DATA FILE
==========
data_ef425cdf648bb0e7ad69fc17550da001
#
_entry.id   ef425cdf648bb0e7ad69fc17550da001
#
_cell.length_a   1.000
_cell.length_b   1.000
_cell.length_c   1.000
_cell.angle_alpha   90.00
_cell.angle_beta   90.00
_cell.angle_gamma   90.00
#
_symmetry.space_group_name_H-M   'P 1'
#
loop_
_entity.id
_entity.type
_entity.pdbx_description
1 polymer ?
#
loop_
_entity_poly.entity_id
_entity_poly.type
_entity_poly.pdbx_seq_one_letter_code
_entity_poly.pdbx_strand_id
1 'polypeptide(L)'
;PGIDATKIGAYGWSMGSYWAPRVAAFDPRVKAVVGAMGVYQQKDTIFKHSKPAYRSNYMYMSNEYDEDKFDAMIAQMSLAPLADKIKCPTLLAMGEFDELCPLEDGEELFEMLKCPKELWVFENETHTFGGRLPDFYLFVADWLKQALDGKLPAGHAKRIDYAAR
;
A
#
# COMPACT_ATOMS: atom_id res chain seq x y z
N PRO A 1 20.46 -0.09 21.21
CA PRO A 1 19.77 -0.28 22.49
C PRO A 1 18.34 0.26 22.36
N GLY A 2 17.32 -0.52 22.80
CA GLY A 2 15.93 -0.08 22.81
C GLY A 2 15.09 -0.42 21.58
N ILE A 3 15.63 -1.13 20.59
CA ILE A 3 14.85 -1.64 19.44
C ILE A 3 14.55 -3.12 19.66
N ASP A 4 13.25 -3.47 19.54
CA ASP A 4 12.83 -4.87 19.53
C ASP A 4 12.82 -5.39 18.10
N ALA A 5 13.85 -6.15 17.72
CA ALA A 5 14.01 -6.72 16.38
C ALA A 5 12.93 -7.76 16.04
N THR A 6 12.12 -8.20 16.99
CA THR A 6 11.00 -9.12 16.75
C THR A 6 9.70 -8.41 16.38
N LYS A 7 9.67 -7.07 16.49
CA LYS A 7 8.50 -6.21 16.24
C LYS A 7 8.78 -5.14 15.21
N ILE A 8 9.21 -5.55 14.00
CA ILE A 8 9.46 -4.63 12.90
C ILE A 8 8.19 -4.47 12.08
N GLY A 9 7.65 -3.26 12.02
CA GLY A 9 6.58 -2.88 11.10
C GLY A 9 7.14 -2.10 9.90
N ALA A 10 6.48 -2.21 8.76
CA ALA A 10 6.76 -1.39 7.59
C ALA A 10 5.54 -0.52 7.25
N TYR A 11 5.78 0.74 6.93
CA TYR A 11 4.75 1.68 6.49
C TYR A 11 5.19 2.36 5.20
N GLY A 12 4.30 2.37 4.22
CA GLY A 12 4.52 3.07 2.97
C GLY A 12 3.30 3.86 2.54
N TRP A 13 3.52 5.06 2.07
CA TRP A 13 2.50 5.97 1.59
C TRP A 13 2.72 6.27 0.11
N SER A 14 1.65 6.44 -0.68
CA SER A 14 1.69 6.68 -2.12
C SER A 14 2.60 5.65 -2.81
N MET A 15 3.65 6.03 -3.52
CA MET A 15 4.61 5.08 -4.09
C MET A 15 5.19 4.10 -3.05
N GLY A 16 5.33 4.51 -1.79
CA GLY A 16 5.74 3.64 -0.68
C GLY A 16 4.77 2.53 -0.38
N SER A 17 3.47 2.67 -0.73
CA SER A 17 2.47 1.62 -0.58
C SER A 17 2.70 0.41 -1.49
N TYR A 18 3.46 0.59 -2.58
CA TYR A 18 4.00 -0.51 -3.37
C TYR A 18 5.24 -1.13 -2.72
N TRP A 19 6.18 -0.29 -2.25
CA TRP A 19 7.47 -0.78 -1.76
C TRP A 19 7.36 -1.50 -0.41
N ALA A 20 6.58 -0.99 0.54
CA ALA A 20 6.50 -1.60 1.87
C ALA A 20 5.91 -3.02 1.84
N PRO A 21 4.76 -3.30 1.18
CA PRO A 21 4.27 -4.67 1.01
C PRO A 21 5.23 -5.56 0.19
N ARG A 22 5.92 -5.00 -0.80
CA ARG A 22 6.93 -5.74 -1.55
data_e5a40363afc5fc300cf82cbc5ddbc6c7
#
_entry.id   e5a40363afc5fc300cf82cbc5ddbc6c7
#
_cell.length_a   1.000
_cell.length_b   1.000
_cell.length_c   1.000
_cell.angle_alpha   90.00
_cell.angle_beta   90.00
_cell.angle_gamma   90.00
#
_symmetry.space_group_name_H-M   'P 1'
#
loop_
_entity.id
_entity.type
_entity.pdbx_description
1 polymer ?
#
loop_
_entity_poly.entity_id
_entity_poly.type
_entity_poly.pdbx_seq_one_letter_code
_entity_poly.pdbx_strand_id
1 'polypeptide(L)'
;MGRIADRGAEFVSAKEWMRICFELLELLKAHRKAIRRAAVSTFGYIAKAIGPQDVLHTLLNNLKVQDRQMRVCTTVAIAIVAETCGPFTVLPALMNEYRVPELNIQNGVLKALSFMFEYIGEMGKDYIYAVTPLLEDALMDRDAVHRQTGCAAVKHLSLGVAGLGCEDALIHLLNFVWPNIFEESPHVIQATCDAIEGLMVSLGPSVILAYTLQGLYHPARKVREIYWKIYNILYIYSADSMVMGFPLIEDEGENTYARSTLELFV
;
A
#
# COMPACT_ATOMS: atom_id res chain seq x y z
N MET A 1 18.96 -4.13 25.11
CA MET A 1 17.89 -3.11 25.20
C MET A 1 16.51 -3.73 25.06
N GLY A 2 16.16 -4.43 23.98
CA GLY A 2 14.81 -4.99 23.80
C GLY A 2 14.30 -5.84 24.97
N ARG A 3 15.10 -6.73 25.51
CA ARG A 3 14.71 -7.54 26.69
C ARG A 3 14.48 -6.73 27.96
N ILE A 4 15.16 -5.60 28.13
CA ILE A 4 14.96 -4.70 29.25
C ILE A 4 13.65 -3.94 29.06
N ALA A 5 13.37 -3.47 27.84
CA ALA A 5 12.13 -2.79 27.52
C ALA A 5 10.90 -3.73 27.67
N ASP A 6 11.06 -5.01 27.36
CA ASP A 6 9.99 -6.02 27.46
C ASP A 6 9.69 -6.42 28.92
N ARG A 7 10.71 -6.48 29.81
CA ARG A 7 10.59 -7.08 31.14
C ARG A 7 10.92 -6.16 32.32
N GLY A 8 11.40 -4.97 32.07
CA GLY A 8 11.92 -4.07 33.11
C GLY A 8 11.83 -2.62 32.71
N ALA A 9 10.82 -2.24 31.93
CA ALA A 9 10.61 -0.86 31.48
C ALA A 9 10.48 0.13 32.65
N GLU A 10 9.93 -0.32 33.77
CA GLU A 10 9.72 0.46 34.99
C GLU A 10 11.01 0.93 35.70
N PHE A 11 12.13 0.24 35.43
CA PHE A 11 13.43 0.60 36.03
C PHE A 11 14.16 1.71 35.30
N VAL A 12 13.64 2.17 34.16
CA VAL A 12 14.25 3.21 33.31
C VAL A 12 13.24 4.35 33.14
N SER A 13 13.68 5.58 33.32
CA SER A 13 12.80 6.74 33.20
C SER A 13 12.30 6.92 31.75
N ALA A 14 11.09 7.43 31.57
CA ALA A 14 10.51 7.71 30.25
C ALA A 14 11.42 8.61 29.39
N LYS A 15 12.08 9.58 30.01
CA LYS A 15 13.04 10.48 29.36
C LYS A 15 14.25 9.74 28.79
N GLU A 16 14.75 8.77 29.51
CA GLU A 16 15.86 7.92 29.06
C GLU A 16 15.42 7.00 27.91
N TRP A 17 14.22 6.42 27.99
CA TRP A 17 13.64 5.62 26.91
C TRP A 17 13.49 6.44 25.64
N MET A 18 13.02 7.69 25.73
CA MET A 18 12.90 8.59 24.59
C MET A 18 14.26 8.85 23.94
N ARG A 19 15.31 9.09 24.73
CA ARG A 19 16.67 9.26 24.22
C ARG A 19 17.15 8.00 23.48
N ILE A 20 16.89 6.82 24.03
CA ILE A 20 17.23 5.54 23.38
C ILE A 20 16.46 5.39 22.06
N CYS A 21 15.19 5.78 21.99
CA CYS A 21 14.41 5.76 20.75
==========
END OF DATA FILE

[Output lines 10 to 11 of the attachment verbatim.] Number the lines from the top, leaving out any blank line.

_cell.angle_gamma   90.00
#